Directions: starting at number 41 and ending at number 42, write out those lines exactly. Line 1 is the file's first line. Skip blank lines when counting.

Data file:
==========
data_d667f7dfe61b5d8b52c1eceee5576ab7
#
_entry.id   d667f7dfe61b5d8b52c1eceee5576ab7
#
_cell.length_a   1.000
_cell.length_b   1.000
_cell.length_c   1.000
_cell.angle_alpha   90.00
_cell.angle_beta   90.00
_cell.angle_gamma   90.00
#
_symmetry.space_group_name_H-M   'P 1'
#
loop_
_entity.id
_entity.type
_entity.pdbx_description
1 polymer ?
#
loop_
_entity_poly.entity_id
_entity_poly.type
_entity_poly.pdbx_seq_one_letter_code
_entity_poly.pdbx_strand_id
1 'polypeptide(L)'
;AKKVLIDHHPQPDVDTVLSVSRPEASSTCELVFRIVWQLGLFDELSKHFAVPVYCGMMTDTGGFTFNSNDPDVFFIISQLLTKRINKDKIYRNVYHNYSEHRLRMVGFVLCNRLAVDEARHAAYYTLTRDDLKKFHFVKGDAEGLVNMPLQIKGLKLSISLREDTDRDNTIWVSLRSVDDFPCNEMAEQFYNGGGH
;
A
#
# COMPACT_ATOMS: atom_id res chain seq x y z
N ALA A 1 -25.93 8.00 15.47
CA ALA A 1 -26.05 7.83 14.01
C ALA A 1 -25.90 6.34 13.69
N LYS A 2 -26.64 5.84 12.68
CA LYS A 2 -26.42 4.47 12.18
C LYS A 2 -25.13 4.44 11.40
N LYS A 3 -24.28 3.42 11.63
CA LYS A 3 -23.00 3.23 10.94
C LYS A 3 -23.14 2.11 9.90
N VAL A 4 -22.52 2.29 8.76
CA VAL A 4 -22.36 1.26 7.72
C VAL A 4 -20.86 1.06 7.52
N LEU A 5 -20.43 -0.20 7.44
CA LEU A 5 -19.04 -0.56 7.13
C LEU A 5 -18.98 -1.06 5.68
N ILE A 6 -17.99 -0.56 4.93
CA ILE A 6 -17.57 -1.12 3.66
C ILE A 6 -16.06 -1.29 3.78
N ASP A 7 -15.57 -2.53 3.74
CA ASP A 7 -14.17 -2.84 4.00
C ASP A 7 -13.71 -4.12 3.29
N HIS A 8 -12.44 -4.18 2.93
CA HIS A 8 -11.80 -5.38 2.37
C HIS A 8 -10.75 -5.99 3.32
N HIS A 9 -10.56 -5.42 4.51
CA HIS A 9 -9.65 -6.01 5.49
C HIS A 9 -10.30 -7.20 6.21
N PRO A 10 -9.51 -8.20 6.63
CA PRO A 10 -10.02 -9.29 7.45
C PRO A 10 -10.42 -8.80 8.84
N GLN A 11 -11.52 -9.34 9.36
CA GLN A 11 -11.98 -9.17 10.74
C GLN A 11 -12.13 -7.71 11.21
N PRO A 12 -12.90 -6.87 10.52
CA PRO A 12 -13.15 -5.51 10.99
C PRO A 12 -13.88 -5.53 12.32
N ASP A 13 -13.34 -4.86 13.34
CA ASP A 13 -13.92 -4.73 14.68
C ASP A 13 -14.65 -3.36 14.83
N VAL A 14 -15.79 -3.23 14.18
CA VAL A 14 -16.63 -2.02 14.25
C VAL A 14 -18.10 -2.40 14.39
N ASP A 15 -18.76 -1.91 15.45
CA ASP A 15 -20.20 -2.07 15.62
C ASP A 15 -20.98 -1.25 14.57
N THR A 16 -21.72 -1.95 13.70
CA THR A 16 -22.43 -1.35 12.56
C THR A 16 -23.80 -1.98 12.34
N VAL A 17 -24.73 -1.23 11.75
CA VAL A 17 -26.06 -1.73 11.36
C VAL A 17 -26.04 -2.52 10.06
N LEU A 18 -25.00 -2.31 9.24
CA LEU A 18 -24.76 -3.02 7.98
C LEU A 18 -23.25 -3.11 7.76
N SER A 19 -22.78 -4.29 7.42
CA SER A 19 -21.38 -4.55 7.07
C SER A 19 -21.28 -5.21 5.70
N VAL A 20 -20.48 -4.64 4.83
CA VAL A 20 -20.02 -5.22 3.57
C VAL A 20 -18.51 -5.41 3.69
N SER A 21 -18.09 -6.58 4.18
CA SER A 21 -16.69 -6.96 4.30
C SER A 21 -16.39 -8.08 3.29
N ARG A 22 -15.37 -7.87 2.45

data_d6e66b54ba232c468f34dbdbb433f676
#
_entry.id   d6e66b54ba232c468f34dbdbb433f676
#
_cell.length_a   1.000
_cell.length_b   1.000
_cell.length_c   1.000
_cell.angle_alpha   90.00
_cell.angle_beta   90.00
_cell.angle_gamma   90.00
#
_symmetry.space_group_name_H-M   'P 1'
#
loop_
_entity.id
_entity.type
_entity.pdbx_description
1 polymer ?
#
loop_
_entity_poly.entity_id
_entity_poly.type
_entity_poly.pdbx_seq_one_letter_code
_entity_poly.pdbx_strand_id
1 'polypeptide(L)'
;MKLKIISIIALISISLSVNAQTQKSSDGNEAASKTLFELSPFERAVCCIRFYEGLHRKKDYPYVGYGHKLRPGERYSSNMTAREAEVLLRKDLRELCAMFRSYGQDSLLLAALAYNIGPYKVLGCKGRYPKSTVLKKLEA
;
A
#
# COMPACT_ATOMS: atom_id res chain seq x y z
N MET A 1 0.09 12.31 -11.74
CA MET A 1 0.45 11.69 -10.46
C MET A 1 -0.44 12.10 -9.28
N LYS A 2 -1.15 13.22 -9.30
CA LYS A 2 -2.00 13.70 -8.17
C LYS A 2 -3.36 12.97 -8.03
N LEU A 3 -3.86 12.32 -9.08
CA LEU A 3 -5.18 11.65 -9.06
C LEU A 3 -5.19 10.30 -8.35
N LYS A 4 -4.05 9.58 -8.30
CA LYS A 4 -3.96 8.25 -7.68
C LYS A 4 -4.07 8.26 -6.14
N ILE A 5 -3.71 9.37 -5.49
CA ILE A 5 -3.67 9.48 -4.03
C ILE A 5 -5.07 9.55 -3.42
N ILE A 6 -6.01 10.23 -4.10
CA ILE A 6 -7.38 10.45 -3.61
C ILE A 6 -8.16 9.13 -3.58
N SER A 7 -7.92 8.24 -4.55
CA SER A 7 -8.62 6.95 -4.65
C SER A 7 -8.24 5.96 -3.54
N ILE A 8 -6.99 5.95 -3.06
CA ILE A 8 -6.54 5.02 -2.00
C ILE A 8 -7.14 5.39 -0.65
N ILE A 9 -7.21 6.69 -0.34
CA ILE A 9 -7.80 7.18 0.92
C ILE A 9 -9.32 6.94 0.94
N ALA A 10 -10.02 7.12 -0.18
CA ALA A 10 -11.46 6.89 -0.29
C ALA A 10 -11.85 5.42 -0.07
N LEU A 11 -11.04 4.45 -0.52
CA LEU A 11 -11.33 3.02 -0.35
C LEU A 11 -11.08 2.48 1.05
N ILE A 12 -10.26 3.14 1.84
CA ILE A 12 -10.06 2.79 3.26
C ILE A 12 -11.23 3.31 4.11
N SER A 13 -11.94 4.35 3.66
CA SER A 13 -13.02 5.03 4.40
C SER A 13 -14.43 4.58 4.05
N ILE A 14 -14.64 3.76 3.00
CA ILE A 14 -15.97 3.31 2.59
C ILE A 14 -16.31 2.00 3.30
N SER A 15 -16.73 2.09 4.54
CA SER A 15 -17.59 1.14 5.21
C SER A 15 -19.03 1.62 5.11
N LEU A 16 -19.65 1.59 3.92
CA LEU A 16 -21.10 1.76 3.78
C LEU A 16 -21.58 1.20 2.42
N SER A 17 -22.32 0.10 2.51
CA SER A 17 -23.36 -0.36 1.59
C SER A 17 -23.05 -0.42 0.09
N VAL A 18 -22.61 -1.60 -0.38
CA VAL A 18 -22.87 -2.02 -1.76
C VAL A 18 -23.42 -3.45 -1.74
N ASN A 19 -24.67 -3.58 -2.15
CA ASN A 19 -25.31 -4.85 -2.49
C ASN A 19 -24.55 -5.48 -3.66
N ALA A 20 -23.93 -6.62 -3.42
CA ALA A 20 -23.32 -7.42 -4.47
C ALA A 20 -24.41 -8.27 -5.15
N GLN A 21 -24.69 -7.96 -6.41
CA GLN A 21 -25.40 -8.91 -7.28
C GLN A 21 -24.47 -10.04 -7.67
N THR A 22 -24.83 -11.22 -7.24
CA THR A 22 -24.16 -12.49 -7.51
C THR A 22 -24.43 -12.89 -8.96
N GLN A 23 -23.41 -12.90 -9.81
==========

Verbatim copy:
CA VAL A 4 -22.36 1.26 7.72
C VAL A 4 -20.86 1.06 7.52